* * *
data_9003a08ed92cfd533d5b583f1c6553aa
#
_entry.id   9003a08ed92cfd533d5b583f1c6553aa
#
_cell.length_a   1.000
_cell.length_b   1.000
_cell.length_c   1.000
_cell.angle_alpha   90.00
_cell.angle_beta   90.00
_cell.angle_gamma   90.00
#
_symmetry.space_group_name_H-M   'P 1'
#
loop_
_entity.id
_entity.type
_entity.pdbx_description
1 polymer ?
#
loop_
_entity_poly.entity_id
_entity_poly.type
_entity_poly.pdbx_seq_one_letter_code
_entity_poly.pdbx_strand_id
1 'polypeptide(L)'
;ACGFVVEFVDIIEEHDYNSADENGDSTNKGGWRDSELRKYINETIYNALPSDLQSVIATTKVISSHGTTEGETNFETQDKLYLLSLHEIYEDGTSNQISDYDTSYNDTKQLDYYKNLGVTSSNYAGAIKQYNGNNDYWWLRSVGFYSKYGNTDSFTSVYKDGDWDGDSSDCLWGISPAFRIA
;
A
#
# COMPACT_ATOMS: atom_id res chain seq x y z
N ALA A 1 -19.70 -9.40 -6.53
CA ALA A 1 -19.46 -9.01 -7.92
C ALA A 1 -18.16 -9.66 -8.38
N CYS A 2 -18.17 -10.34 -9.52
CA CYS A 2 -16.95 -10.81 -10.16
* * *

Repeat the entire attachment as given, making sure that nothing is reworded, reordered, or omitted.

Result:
data_9003a08ed92cfd533d5b583f1c6553aa
#
_entry.id   9003a08ed92cfd533d5b583f1c6553aa
#
_cell.length_a   1.000
_cell.length_b   1.000
_cell.length_c   1.000
_cell.angle_alpha   90.00
_cell.angle_beta   90.00
_cell.angle_gamma   90.00
#
_symmetry.space_group_name_H-M   'P 1'
#
loop_
_entity.id
_entity.type
_entity.pdbx_description
1 polymer ?
#
loop_
_entity_poly.entity_id
_entity_poly.type
_entity_poly.pdbx_seq_one_letter_code
_entity_poly.pdbx_strand_id
1 'polypeptide(L)'
;ACGFVVEFVDIIEEHDYNSADENGDSTNKGGWRDSELRKYINETIYNALPSDLQSVIATTKVISSHGTTEGETNFETQDKLYLLSLHEIYEDGTSNQISDYDTSYNDTKQLDYYKNLGVTSSNYAGAIKQYNGNNDYWWLRSVGFYSKYGNTDSFTSVYKDGDWDGDSSDCLWGISPAFRIA
;
A
#
# COMPACT_ATOMS: atom_id res chain seq x y z
N ALA A 1 -19.70 -9.40 -6.53
CA ALA A 1 -19.46 -9.01 -7.92
C ALA A 1 -18.16 -9.66 -8.38
N CYS A 2 -18.17 -10.34 -9.52
CA CYS A 2 -16.95 -10.81 -10.16